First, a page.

Henry W. English, director of the Small Farm Program at the University of Arkansas at Pine Bluff, has received the George Washington Carver Public Service Hall of Fame Award.

Henry W. English, director of the Small Farm Program at the University of Arkansas at Pine Bluff, has received the George Washington Carver Public Service Hall of Fame Award.

The award is given to individuals affiliated with or who have worked with 1890 land-grant institutions over a career and exemplify the public service philosophy and leadership qualities of Carver.

The 2011 award was presented during the 69th Professional Agricultural Workers Conference at Tuskegee University in Tuskegee, Ala.

At UAPB, English works with socially disadvantaged farmers and small farmers in Eastern and Southwest Arkansas. He and the Small Farm Program staff provide training and technical assistance to producers in crop and livestock production, financial planning, recordkeeping, marketing, using USDA programs and loan application completion.

Special emphasis is placed on helping socially disadvantaged farmers add alternative enterprises (such as fruits, vegetables, rabbits and goats) to help increase their farm income.

“Throughout his 24-year career as director of the Small Farm Program, Dr. English has submitted more than 40 outreach and research grant proposals to funding agencies,” James O. Garner Jr., dean/director of 1890 research and Extension programs, said. “Through his efforts, more than $8 million in grant funds to assist the 500 plus minority small farmers in Arkansas has been obtained.”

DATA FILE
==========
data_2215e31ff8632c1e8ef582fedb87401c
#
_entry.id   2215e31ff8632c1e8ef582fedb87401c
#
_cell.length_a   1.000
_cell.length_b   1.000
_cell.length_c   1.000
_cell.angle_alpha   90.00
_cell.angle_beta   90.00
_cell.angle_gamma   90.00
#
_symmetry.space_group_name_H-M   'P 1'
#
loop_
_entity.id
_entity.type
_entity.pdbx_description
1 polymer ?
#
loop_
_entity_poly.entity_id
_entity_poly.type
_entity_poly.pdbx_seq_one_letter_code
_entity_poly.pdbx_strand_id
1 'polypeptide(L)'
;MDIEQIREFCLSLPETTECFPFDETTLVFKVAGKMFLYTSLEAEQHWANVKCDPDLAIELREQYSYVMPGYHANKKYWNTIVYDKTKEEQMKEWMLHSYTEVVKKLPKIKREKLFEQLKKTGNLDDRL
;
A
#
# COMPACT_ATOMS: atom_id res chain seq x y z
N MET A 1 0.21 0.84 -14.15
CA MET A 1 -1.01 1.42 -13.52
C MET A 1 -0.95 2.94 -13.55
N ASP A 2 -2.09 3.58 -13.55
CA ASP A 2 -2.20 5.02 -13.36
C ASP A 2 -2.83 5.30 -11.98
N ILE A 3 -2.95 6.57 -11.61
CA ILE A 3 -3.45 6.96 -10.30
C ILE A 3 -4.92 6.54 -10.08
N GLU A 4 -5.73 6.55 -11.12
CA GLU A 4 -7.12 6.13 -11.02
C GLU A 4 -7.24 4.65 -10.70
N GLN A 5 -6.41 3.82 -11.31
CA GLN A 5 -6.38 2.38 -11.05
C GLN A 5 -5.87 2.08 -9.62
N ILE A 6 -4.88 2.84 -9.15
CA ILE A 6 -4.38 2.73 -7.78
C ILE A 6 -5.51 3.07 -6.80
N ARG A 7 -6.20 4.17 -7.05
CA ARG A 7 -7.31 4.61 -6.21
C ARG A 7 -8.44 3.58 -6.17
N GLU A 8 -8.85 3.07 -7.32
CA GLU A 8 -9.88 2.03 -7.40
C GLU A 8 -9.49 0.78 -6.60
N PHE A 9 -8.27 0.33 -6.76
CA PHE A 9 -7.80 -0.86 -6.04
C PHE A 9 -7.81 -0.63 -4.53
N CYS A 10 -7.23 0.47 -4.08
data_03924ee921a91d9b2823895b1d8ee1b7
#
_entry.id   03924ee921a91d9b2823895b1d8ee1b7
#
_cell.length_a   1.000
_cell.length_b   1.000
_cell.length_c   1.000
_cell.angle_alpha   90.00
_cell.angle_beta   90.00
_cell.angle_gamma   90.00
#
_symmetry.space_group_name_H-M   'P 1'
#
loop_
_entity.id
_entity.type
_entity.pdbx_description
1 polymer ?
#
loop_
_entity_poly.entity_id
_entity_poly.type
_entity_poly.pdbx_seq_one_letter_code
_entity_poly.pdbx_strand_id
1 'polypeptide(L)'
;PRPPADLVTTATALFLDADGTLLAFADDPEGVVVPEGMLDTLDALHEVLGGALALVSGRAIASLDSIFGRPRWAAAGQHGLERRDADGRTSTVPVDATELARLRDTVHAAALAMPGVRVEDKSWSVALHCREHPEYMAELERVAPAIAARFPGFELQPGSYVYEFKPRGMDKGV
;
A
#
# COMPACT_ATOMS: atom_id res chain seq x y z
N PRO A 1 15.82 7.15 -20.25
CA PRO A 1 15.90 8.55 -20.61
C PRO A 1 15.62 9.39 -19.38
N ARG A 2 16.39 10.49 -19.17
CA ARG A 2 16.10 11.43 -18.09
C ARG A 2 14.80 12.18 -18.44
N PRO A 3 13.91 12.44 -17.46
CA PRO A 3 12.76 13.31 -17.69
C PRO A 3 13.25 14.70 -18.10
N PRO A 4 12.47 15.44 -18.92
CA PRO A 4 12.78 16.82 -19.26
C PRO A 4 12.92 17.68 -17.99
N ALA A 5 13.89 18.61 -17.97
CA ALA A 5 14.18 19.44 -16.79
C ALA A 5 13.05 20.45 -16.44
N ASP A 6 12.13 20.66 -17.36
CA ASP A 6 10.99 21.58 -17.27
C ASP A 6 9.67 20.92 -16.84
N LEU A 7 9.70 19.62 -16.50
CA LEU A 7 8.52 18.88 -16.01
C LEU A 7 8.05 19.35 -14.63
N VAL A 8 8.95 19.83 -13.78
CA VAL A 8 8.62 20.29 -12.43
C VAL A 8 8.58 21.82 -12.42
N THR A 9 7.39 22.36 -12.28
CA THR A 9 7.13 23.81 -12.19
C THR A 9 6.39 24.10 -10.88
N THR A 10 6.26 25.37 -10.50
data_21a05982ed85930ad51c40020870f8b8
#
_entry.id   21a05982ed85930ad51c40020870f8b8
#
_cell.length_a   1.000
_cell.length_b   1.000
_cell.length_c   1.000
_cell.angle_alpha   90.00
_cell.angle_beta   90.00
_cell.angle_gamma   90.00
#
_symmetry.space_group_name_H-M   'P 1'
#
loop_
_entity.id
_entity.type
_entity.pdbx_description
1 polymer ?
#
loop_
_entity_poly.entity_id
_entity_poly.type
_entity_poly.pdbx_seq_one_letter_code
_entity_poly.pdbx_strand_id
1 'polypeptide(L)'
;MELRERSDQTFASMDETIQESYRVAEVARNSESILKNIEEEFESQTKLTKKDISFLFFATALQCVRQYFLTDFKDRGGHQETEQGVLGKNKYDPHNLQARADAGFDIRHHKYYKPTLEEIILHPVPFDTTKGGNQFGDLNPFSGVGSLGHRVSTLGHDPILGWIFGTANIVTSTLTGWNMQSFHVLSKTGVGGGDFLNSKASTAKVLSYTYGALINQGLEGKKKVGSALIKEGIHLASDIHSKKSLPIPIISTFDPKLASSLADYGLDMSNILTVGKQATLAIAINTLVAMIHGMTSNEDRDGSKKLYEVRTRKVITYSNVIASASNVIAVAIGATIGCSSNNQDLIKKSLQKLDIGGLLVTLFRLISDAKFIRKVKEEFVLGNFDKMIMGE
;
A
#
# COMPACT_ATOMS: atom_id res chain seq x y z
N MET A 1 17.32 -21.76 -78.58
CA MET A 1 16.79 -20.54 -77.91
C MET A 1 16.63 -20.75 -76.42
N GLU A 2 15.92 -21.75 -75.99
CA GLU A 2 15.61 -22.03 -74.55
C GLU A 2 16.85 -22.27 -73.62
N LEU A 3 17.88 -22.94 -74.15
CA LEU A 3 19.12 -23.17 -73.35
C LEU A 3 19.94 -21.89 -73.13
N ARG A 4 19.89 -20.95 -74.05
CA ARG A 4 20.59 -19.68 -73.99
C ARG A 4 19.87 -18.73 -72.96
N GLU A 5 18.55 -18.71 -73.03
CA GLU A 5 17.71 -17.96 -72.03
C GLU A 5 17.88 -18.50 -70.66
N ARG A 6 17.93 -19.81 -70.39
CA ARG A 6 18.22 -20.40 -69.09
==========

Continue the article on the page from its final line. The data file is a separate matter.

The grants included $900,000 in risk management funds so that women and other undeserved farmers would understand and use crop insurance and other projects.

Approximately $55,000 in grant funds from Monsanto Company was used to establish cotton, soybean and vegetable technology demonstrations to strengthen the relationship between Monsanto and the 1890 institutions.

English is the recipient of many awards including the Outstanding Service Award, Arkansas Chapter of the Black Farmers and Agriculturalist Association; Community Service Awards from Arkansas Land and Farm Development Corp.; the Golden Eagle Award from Natural Resource Conservation Service (NRCS); and a Service Award from USDA for extraordinary service rendered in providing outreach, training and technical assistance to small and minority farmers in Arkansas.

He serves on the state technical committee for NRCS, the Jefferson County Conservation District and USDA’s Advisory Committee on Beginning Farmers and Ranchers.

His publications have covered such topics as commercial fresh market Southern pea production, commercial okra production, Bermuda grass, soybeans and risk management.